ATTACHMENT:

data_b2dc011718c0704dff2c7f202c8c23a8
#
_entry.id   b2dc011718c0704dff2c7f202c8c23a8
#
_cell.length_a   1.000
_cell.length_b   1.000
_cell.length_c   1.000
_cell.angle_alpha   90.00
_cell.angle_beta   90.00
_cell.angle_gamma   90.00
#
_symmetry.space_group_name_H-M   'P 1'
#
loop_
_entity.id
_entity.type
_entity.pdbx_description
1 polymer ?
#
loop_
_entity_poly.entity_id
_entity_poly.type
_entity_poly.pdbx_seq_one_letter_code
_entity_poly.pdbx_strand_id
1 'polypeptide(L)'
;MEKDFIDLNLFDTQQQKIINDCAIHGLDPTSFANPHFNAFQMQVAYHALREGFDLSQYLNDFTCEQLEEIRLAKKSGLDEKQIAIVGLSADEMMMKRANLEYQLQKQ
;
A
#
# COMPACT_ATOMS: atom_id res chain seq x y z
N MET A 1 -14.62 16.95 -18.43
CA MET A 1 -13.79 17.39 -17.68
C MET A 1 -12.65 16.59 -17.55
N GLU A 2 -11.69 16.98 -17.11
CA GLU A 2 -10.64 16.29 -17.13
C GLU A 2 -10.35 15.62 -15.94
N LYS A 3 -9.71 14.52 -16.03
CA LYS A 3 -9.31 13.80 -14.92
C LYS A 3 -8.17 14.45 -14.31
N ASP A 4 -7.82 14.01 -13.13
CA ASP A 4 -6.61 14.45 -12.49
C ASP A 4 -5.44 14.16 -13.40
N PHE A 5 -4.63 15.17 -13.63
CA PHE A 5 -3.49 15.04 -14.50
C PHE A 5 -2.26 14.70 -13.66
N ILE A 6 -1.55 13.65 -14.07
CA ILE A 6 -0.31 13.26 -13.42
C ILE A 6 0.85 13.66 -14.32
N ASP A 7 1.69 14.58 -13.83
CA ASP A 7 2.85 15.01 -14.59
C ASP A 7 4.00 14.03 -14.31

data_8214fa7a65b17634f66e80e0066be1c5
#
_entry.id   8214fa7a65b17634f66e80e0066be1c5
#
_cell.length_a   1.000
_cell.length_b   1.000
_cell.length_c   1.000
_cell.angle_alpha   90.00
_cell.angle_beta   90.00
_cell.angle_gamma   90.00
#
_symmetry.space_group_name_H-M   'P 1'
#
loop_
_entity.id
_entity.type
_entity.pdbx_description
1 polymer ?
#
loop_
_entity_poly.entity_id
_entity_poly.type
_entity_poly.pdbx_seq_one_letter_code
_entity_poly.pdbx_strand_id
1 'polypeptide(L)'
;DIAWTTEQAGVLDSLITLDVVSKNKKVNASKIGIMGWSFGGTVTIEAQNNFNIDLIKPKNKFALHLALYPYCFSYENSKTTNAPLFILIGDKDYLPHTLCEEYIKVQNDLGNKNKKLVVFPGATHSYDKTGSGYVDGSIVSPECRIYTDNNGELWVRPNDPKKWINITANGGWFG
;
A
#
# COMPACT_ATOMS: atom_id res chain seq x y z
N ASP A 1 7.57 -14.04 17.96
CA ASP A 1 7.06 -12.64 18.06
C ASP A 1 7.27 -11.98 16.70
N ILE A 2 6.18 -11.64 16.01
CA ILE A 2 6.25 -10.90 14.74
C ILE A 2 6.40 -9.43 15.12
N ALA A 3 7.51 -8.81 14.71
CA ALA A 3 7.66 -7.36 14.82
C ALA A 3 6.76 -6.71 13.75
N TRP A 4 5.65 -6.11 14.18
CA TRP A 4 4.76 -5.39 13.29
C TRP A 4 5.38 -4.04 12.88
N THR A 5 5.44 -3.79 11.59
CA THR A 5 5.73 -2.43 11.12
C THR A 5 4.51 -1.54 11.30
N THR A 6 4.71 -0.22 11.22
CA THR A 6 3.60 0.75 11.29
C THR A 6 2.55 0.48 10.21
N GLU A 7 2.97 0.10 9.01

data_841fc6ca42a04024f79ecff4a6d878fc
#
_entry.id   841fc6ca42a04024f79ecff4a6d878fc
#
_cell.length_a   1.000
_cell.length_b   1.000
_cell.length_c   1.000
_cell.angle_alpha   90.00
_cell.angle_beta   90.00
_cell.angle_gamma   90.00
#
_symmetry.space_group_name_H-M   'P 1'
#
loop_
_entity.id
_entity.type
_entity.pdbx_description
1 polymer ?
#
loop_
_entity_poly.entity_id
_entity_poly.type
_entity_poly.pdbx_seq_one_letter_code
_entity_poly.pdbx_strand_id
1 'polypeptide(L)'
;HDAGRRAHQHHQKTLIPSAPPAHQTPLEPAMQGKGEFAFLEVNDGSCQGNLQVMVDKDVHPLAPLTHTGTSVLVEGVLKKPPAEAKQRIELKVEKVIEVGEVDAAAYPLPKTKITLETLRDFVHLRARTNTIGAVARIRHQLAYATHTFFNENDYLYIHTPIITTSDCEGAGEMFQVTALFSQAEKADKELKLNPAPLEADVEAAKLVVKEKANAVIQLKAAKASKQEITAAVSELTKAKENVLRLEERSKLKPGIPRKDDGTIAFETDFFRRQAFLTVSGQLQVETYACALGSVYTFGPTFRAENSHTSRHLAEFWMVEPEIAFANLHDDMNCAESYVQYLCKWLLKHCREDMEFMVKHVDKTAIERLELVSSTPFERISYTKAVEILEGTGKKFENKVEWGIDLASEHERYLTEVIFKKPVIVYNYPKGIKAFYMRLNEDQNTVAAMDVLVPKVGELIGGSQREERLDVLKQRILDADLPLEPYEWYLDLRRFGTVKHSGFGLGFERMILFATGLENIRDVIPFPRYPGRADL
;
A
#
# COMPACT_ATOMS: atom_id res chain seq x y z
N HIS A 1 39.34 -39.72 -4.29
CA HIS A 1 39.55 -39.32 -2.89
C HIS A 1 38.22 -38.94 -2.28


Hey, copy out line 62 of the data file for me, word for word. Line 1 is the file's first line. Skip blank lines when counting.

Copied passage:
#